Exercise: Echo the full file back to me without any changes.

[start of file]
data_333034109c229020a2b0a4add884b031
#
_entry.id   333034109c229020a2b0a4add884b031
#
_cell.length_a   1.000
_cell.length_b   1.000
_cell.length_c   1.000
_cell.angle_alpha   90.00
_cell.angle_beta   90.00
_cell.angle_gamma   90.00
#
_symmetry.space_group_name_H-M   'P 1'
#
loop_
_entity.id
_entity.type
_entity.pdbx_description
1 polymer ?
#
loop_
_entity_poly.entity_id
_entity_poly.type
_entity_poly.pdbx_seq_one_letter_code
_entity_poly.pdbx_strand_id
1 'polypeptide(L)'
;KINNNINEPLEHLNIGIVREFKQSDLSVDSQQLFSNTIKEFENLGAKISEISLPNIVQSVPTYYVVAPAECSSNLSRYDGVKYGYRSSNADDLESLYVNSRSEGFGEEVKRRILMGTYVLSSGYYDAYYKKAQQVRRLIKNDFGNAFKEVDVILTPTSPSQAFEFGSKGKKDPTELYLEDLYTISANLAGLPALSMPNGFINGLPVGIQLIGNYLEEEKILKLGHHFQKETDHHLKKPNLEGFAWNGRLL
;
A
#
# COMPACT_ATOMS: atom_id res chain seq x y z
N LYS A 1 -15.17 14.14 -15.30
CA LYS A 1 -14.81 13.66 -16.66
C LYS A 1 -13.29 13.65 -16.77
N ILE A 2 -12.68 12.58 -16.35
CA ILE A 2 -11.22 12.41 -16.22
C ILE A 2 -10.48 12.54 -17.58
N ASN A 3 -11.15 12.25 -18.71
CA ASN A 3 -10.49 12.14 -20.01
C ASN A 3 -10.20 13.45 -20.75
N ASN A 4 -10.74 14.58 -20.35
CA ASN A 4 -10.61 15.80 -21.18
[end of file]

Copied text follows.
data_333034109c229020a2b0a4add884b031
#
_entry.id   333034109c229020a2b0a4add884b031
#
_cell.length_a   1.000
_cell.length_b   1.000
_cell.length_c   1.000
_cell.angle_alpha   90.00
_cell.angle_beta   90.00
_cell.angle_gamma   90.00
#
_symmetry.space_group_name_H-M   'P 1'
#
loop_
_entity.id
_entity.type
_entity.pdbx_description
1 polymer ?
#
loop_
_entity_poly.entity_id
_entity_poly.type
_entity_poly.pdbx_seq_one_letter_code
_entity_poly.pdbx_strand_id
1 'polypeptide(L)'
;KINNNINEPLEHLNIGIVREFKQSDLSVDSQQLFSNTIKEFENLGAKISEISLPNIVQSVPTYYVVAPAECSSNLSRYDGVKYGYRSSNADDLESLYVNSRSEGFGEEVKRRILMGTYVLSSGYYDAYYKKAQQVRRLIKNDFGNAFKEVDVILTPTSPSQAFEFGSKGKKDPTELYLEDLYTISANLAGLPALSMPNGFINGLPVGIQLIGNYLEEEKILKLGHHFQKETDHHLKKPNLEGFAWNGRLL
;
A
#
# COMPACT_ATOMS: atom_id res chain seq x y z
N LYS A 1 -15.17 14.14 -15.30
CA LYS A 1 -14.81 13.66 -16.66
C LYS A 1 -13.29 13.65 -16.77
N ILE A 2 -12.68 12.58 -16.35
CA ILE A 2 -11.22 12.41 -16.22
C ILE A 2 -10.48 12.54 -17.58
N ASN A 3 -11.15 12.25 -18.71
CA ASN A 3 -10.49 12.14 -20.01
C ASN A 3 -10.20 13.45 -20.75
N ASN A 4 -10.74 14.58 -20.35
CA ASN A 4 -10.61 15.80 -21.18